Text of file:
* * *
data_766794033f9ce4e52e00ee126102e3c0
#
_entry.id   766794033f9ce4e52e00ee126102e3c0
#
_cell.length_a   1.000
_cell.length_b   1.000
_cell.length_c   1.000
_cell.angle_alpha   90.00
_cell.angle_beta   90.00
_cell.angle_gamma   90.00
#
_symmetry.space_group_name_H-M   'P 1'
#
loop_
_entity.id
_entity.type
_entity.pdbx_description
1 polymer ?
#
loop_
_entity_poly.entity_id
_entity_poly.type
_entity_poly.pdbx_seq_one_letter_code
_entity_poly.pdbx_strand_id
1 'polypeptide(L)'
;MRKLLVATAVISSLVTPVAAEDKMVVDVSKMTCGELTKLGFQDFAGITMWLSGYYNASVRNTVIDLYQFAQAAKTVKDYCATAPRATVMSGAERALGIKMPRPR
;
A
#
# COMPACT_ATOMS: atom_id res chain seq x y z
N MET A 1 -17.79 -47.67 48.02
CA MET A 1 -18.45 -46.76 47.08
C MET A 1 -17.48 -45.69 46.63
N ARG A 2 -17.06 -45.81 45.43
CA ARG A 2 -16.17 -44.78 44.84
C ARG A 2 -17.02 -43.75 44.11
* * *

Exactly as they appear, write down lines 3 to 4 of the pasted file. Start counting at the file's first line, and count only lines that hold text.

_entry.id   766794033f9ce4e52e00ee126102e3c0
#